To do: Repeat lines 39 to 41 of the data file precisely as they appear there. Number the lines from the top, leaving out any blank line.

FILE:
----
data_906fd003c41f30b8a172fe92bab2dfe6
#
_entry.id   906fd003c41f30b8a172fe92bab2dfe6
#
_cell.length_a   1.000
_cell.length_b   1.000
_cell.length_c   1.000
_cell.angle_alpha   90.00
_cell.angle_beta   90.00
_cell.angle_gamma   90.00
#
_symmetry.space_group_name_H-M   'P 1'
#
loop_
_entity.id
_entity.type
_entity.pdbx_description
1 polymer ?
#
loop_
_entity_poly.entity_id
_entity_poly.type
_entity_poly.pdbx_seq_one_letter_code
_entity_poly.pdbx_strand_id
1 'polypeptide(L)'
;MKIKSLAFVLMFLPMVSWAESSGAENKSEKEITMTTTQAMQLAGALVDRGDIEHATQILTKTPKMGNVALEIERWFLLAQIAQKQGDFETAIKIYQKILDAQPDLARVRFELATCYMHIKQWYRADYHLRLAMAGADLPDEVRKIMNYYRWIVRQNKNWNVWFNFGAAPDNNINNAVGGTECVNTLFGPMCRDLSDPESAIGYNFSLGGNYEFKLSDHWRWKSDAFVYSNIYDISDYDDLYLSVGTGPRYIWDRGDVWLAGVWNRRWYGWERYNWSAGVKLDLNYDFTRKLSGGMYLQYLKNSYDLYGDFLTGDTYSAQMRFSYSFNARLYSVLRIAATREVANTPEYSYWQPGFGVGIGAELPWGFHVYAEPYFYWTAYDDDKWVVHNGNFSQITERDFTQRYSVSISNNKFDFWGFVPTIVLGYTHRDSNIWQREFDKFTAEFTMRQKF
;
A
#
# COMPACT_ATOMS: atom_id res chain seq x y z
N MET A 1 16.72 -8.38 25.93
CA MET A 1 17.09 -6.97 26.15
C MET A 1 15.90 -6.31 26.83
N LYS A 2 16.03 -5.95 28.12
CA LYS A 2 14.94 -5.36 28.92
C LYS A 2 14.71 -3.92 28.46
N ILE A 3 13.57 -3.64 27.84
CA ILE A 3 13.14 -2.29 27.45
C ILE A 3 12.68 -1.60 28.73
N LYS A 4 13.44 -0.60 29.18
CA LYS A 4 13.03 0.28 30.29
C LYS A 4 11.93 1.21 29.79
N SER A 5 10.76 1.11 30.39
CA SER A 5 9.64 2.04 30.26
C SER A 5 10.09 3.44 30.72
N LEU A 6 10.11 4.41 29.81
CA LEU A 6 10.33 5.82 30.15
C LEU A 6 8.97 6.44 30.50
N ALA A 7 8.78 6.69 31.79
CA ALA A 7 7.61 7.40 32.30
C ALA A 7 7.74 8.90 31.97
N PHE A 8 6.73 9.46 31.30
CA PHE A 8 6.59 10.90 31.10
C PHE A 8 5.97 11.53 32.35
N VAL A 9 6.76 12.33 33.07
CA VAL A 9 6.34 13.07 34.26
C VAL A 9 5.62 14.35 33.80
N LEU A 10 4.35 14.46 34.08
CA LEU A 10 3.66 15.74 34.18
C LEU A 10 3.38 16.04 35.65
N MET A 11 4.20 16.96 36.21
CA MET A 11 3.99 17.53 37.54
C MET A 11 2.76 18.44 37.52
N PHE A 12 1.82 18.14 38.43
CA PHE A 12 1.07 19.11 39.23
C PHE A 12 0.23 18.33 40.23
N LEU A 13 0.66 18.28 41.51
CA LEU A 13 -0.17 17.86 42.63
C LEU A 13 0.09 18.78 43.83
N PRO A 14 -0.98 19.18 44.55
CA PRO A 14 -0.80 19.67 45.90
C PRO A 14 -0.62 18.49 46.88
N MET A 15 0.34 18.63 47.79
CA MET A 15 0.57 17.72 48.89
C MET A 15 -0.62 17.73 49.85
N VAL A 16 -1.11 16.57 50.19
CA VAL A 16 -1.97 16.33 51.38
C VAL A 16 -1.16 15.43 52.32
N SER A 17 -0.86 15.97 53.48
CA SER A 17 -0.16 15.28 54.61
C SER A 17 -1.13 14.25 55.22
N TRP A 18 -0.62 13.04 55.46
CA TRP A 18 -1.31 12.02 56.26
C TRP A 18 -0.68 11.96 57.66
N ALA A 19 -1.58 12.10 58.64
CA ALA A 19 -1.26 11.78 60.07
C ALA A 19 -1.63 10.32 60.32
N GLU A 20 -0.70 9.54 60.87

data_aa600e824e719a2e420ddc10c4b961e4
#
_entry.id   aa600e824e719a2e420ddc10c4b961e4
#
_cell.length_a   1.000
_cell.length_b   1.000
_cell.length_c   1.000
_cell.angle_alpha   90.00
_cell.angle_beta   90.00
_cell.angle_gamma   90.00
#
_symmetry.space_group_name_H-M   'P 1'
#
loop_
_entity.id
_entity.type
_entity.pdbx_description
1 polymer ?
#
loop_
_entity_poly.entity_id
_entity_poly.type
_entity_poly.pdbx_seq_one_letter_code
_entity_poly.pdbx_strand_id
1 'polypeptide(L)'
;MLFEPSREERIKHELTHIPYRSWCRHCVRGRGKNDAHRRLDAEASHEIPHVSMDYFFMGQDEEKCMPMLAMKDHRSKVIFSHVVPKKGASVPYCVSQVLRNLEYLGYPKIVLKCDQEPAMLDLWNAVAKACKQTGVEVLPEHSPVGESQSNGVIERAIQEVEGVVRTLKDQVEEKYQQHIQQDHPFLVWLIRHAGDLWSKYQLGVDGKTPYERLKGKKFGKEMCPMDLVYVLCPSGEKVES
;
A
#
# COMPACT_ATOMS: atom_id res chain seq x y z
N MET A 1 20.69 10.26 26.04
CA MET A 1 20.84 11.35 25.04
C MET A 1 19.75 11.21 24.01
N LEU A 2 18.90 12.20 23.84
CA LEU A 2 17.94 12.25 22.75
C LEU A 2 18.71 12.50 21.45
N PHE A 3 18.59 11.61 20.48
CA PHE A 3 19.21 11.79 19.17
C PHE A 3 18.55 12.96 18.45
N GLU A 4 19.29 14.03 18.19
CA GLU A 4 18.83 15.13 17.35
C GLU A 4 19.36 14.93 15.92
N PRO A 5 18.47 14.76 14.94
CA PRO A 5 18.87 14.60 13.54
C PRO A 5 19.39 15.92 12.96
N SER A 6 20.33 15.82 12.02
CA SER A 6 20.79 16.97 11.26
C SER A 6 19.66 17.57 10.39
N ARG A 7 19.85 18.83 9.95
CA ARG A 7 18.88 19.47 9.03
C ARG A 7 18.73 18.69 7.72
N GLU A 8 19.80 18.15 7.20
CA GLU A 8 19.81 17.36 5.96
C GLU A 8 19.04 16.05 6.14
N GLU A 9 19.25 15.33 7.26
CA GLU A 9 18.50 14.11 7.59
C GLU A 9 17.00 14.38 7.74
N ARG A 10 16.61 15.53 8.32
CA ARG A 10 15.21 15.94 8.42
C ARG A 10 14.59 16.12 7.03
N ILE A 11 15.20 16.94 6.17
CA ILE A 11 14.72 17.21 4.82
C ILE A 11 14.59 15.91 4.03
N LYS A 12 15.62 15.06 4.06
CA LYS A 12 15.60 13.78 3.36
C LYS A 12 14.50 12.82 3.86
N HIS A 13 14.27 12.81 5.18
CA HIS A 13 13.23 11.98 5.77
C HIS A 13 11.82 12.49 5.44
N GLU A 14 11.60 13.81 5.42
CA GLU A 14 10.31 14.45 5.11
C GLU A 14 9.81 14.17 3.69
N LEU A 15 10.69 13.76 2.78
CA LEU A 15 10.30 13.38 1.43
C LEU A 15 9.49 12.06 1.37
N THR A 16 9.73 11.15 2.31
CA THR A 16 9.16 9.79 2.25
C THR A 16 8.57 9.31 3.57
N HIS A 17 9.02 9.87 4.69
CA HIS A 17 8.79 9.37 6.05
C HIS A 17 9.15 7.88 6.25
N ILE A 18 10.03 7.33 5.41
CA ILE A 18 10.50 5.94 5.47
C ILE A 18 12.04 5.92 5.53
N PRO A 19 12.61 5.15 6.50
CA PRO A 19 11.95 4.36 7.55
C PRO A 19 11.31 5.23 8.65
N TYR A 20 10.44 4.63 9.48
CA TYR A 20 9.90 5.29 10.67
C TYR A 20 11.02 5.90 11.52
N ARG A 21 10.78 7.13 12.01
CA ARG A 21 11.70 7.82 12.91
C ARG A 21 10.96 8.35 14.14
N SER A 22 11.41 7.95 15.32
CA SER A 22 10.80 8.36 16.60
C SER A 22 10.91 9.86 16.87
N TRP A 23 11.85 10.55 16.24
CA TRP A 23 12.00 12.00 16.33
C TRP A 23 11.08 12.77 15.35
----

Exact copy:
C ILE A 3 12.68 -1.60 28.73
N LYS A 4 13.44 -0.60 29.18
CA LYS A 4 13.03 0.28 30.29